Our faculty members participate in conferences around the world, conduct groundbreaking research, and publish books and journal papers that contribute to their field and highlight their expertise. We feature those accomplishments and more in this section.
College of Arts and Humanities
Corina Benavides-Lopez, assistant professor of Chicana and Chicano Studies, delivered the keynote address on Sept. 12 at “Si a la Exelencia Academica!: Celebrating the Cultural Wealth of Familial Resistance in Turbulent Times.” Cal Poly Pomona’s Hilda Solis Scholarship Dinner and Reception.
Salim Faraji, professor of Africana Studies, presented his paper “William Leo Hansberry Pioneer of Africana Nubiology: Toward a Transdisciplinary Nexus of Nubian Archaeology, Africana Studies & Africanist Scholarship” (click here for an abstract; page 8) at the Origins and Afterlives of Kush Conference at University of California, Santa Barbara, in July 2019.
Donna Nicol, associate professor and chair of Africana Studies, served as a panelist for the 4th Annual Working Symposium for Early-Mid Career Women of Color in September 2019. The conference was sponsored by the Callie House Center for the Study of Global Black Cultures and Politics at Vanderbilt University.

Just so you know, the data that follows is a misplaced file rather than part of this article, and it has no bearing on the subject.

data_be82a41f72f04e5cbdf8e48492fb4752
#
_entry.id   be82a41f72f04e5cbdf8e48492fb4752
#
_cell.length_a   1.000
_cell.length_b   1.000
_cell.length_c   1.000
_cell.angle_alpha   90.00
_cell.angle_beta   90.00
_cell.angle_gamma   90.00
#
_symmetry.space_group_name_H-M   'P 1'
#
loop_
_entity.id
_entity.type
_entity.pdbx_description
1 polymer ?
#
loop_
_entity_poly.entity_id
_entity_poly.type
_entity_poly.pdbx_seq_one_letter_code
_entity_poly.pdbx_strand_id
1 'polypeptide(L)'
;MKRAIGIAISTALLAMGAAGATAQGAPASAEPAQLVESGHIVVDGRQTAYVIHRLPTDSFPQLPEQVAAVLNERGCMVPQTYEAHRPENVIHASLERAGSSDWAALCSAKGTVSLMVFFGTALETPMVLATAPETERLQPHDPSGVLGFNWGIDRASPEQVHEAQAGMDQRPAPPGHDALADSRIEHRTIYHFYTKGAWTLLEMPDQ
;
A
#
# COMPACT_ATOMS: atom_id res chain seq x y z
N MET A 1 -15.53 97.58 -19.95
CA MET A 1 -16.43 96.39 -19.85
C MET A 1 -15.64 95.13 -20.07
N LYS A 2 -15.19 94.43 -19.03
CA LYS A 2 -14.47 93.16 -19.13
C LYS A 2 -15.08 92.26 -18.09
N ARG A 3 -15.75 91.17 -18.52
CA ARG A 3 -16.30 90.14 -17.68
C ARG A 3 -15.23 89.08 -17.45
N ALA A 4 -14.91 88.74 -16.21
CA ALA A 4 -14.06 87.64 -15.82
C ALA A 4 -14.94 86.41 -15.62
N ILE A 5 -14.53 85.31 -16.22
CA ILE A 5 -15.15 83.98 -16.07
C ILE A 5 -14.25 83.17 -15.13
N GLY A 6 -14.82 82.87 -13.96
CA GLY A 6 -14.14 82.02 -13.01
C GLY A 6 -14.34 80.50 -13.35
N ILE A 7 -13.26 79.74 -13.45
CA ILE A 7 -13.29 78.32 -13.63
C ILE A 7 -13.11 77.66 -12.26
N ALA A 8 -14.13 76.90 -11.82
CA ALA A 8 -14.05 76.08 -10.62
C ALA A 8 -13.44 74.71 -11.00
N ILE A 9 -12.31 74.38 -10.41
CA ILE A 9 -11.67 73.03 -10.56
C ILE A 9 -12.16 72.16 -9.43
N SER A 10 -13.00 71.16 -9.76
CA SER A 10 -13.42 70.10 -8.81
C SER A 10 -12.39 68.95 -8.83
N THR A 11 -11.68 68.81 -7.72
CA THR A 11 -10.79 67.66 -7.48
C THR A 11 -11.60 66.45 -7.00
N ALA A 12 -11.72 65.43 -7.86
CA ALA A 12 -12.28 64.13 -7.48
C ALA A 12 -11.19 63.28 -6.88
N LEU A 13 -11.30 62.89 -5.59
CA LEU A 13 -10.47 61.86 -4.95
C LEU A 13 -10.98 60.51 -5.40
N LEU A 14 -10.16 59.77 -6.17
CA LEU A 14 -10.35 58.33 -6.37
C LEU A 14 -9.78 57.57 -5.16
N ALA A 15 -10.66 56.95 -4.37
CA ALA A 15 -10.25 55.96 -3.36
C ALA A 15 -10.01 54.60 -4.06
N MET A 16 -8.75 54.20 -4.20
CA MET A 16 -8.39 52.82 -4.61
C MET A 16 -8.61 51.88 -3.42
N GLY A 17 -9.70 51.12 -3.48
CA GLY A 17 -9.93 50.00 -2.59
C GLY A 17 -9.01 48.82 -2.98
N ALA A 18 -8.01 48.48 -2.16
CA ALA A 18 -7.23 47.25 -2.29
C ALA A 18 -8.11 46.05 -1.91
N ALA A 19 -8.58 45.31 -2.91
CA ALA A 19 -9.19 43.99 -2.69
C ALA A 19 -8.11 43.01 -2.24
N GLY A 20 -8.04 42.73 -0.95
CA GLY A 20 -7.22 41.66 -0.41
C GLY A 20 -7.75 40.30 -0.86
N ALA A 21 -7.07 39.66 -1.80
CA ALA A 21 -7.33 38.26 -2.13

College of Education
Anthony Normore, professor emeritus of School Leadership in Graduate Education, has been named the 2019 recipient of the International Authentic Leadership Award from the University Council for Educational Administration’s Consortium for the Study of Leadership and Ethics in Education (CSLEE). The CSLEE is a consortium of faculty and research associates representing eight international university-based centers and institutes. Normore will be honored in November 2019 during CSLEE’s 24th Values and Leadership Conference in New Orleans.
Recent quotes and/or interviews in the media from faculty
“Have you used trigger warnings in your classes? Since Slate magazine called 2013 “the year of the trigger warning,” these statements, which inform students of distressing or potentially re-traumatizing content, have been a subject of national debate. Though they are common, there is limited evidence of their usefulness.” –Mara Grayson, assistant professor of English, was the featured expert for Inside Higher Ed’s “Academic Minute” on Sept. 9.
“What we see here is that the Saudi’s are willing to come out because President Donald Trump was waiting for the Saudis to declare who did it. They have long been urging the U.S. to attack Iran, so it’s very important for the Saudis to use this to their advantage.” –Hamoud Salhi, associate dean of International Education, was a featured panelist on CGTN’s “The Heat” to discuss the attack on Saudi Arabia’s oil fields on Sept. 14.